Pulling in the Indigenous Fishery Cooperative Net: Fishing for Sustainable Livelihoods and Food Security in Garden Hill First Nation, Manitoba, Canada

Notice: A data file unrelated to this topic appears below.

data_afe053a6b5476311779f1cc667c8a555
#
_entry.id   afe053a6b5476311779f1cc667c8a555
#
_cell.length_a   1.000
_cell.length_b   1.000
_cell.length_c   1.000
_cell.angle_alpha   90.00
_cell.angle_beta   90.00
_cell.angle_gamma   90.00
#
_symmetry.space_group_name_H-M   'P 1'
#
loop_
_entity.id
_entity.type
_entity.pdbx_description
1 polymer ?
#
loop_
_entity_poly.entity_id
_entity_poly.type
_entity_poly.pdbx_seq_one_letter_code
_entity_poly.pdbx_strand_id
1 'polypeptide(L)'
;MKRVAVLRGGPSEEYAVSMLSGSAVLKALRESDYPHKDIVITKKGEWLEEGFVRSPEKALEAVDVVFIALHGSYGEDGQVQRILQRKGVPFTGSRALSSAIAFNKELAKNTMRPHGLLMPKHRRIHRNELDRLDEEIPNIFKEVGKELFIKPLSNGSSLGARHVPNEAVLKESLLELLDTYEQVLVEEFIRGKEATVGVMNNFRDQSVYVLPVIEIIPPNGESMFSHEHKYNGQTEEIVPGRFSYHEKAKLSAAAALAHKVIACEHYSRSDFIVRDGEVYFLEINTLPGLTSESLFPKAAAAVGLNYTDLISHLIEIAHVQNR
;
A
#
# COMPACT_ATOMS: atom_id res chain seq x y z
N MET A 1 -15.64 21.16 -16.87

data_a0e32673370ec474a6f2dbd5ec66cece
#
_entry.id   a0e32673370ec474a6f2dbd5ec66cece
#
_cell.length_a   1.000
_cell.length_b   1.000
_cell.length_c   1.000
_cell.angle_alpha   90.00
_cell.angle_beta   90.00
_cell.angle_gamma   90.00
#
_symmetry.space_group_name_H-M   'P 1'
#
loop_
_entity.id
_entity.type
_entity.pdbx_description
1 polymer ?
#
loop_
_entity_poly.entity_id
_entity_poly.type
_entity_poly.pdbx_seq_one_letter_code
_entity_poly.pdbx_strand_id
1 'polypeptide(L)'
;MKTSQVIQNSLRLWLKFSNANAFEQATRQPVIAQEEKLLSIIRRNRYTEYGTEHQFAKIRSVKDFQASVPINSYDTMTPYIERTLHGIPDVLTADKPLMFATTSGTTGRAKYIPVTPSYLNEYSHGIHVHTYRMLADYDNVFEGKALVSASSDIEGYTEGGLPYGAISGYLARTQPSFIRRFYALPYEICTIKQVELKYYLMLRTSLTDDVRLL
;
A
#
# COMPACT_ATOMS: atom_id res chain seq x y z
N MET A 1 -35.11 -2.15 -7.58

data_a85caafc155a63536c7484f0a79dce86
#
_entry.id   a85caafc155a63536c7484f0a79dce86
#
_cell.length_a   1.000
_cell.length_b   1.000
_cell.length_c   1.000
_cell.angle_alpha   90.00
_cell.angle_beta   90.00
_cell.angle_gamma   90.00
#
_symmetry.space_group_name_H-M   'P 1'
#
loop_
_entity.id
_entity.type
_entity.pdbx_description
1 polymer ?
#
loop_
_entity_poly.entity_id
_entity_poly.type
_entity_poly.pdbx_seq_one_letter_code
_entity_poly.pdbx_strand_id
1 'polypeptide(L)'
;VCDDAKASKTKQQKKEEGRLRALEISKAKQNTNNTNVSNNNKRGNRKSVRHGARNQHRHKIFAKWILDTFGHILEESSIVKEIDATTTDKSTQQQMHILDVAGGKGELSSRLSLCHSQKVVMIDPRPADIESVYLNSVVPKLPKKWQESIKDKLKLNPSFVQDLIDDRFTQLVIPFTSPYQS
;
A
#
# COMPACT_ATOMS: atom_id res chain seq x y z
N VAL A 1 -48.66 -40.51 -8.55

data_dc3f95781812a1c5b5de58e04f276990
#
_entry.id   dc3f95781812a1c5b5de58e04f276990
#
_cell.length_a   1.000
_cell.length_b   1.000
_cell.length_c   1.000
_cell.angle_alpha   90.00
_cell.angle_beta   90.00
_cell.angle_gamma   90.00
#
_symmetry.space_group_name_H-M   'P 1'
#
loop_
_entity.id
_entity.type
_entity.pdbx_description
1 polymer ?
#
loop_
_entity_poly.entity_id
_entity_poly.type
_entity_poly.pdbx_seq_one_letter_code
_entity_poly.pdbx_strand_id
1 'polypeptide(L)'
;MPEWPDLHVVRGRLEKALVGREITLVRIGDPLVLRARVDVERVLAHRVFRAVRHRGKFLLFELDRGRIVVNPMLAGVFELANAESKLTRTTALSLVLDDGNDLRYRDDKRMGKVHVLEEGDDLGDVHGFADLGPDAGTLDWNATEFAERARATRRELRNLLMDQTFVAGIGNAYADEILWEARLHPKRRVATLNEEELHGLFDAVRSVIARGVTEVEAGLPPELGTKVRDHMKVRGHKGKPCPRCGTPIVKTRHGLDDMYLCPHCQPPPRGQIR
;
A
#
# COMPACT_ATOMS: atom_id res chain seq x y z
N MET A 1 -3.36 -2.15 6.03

AbstractCooperatives offer a vehicle for community development in less-developed countries as well as in economically challenged indigenous communities in developed countries. The authors engaged in a participatory community development research project involving students and faculty working with the Island Lake Opakitawek Cooperative (ILOC), a fishery cooperative in the remote community of Garden Hill First Nation (GHFN) in Manitoba, Canada. The project included four general components: (a) a sustainable livelihoods assessment; (b) a basic community food security assessment; (c) strategic business analysis; and (d) a business plan. The analysis shows that traditional foodways and livelihoods take advantage of prodigious natural capital, and that this indigenous cooperative offers potential to improve the fishers' quality of life. However, we also found that fishers' livelihoods and the ILOC were not sustainable without significant changes. Together, high operating expenses and low prices for whole fish are impoverishing fishers. Despite the poor return on investment, commercial fishing has continued for decades due to its connection with traditional hunting and fishing activities and the region's high unemployment level. Working collaboratively with the ILOC and GHFN community we have been able to reinvigorate the cooperative based on local food provision and fair trade.
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